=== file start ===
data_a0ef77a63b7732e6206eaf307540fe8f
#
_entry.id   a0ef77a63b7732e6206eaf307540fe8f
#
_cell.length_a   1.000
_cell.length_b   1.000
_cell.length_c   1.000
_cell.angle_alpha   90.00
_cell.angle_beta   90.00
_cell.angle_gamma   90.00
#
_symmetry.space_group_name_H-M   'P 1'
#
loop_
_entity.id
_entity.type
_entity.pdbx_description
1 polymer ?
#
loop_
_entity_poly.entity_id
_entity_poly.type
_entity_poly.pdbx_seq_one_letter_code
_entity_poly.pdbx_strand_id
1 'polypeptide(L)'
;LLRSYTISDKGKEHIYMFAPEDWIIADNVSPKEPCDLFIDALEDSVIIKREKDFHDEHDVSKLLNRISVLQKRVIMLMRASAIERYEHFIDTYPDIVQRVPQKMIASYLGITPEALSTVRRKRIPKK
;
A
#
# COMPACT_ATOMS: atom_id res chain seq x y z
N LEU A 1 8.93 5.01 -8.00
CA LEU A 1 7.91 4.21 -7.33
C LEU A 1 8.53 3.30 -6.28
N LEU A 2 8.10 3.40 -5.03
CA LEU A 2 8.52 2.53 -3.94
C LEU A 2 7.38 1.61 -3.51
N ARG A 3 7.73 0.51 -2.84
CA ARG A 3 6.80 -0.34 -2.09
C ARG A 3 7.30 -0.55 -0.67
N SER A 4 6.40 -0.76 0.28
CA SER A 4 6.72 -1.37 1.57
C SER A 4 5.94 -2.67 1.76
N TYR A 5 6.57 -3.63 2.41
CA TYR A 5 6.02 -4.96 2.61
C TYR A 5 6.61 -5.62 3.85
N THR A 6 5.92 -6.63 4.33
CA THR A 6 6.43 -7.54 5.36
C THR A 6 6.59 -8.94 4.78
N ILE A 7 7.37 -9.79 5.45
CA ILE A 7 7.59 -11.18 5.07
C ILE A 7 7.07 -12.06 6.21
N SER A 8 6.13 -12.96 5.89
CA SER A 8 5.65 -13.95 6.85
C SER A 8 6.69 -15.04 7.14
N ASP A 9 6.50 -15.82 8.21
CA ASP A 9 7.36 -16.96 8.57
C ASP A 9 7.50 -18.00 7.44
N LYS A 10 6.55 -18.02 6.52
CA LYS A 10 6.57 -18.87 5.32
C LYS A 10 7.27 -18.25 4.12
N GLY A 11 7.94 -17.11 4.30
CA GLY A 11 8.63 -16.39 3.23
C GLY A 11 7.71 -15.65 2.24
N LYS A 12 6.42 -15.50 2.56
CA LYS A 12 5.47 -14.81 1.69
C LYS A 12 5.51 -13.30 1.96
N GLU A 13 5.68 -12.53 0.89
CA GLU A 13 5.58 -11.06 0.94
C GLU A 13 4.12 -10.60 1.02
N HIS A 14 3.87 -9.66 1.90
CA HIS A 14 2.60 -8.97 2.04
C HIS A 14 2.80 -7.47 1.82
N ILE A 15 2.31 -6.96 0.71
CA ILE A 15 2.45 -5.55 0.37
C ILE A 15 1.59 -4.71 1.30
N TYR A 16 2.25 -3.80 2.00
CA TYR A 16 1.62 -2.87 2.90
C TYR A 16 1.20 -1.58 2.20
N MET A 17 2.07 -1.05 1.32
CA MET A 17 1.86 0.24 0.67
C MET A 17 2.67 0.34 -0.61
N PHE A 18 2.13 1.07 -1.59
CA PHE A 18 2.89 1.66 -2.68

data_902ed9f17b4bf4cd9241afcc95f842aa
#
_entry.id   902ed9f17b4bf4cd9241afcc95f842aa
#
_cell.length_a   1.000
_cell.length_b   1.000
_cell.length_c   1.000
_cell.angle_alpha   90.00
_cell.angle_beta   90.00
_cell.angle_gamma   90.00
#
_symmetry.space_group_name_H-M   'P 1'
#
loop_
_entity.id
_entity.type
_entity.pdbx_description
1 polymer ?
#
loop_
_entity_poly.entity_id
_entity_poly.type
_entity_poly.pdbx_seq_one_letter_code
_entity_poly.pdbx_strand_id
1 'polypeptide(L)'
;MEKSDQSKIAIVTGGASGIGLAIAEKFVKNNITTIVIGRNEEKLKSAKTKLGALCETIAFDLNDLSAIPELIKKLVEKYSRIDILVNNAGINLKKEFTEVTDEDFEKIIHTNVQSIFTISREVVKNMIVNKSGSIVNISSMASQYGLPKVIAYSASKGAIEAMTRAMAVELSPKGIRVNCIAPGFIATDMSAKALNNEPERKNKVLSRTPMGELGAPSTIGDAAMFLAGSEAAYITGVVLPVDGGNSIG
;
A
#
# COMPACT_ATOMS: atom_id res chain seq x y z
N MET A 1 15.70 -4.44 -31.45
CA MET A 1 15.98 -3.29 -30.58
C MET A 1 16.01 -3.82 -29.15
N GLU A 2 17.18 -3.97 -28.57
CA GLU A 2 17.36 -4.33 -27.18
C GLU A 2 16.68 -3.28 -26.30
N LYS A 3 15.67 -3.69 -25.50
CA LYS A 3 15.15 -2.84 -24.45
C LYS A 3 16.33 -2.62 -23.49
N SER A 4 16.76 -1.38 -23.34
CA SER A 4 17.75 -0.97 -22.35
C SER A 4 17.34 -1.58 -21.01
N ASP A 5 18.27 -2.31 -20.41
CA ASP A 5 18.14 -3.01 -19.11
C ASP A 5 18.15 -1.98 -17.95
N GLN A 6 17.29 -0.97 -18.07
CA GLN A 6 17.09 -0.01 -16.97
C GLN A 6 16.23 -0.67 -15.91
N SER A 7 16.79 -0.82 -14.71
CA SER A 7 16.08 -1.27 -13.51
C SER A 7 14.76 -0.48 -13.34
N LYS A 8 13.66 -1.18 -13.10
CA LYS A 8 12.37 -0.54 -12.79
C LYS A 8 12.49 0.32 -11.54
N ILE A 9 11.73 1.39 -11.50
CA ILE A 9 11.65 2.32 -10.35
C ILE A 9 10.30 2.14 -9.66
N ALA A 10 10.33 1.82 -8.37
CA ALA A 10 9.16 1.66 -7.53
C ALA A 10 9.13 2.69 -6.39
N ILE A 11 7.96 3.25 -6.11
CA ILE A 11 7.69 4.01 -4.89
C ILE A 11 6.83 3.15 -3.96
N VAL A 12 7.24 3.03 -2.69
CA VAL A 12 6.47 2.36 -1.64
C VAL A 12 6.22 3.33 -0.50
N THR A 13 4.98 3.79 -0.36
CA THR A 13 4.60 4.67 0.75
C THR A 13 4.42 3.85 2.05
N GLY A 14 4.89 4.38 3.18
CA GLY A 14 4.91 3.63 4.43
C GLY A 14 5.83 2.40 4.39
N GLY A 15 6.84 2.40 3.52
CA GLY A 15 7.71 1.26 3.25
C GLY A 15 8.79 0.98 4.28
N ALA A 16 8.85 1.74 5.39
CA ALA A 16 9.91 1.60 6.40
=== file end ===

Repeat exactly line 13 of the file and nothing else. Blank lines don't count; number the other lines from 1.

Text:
#